Chicago/ Crime & Emergencies
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Published on April 12, 2024
Berwyn Woman Charged in Illinois With Stealing $250K Through State Treasurer's Unclaimed Property ProgramSource: Google Street View

Chicago's battle against fraud took a sharp turn as Attorney General Kwame Raoul charged a Berwyn woman, Maria Michaud, 37, with stealing nearly a quarter-million dollars via a scheme exploiting the state's Unclaimed Property Program. According to the Illinois Attorney General's office, Michaud's audacious theft involved fraudulent claims for unclaimed property belonging to four different victims.

Entering the courtroom in Lake County, Michaud faced arraignment on a litany of counts, two of which are money laundering, with others including aggravated identity theft, theft of government property, and a charge for a continuing financial crimes enterprise. She is accused of redirecting mail via USPS and opening bank accounts to accomplish her fraud. Calling the integrity of Illinois' programs into question. Michaud's crimes represent a breach of the social contract as outlined by Raoul, "Anyone who fraudulently claims property through the program is not only defrauding the state of Illinois. They are stealing from real people who have a right to that property and who may need the financial relief that money or property would bring."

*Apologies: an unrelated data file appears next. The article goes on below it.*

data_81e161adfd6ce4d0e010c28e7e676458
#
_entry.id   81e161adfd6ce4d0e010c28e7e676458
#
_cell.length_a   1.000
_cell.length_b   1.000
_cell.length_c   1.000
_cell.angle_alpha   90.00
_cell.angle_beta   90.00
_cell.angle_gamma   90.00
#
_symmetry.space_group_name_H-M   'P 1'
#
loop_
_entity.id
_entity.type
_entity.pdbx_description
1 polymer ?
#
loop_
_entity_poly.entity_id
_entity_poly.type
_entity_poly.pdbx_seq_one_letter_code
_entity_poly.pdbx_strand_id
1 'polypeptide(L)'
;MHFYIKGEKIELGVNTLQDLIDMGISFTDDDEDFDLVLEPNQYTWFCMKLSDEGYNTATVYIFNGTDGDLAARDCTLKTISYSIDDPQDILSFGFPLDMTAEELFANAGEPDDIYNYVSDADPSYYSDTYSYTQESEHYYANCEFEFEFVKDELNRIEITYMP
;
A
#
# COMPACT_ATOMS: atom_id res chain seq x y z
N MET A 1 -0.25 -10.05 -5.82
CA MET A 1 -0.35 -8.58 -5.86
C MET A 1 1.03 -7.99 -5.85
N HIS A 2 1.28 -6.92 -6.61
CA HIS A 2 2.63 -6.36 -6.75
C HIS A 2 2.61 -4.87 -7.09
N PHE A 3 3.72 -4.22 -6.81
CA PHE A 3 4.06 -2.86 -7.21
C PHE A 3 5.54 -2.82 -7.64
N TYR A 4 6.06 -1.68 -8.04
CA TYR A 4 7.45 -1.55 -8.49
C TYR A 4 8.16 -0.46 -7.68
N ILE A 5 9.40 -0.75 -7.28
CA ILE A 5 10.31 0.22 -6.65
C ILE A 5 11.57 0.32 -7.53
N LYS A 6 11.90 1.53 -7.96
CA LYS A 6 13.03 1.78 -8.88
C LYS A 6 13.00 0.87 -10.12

The catcher of the fraudulent acts, Illinois Treasurer Michael Frerichs' office, stood firm on their commitment to protecting the assets of the rightful owners. As Frerichs said, "We take very seriously our responsibility to safeguard unclaimed property and these criminal charges are evidence that our increased theft-prevention efforts are working." This case, a collaborative effort with the FBI and the United States Postal Inspection Service, highlights the resolute stance of state and federal agencies against financial malfeasance.

FBI Special Agent in Charge Robert W. "Wes" Wheeler, Jr. elaborated on the significance of preserving the financial sanctity for Americans, especially during hard times. "With many Americans struggling to afford necessities, every penny counts," he explained. Michaud, who also allegedly took out a $20,275 Paycheck Protection Program loan under one of her victim's names, pleaded not guilty. The public is cautioned to remember that the accused is considered innocent until proven guilty. With her next court appearance scheduled for June 4, the state prepares to lay bare the evidence against Michaud, overseen by Assistant Attorney General Amy H. Flynn's prosecution.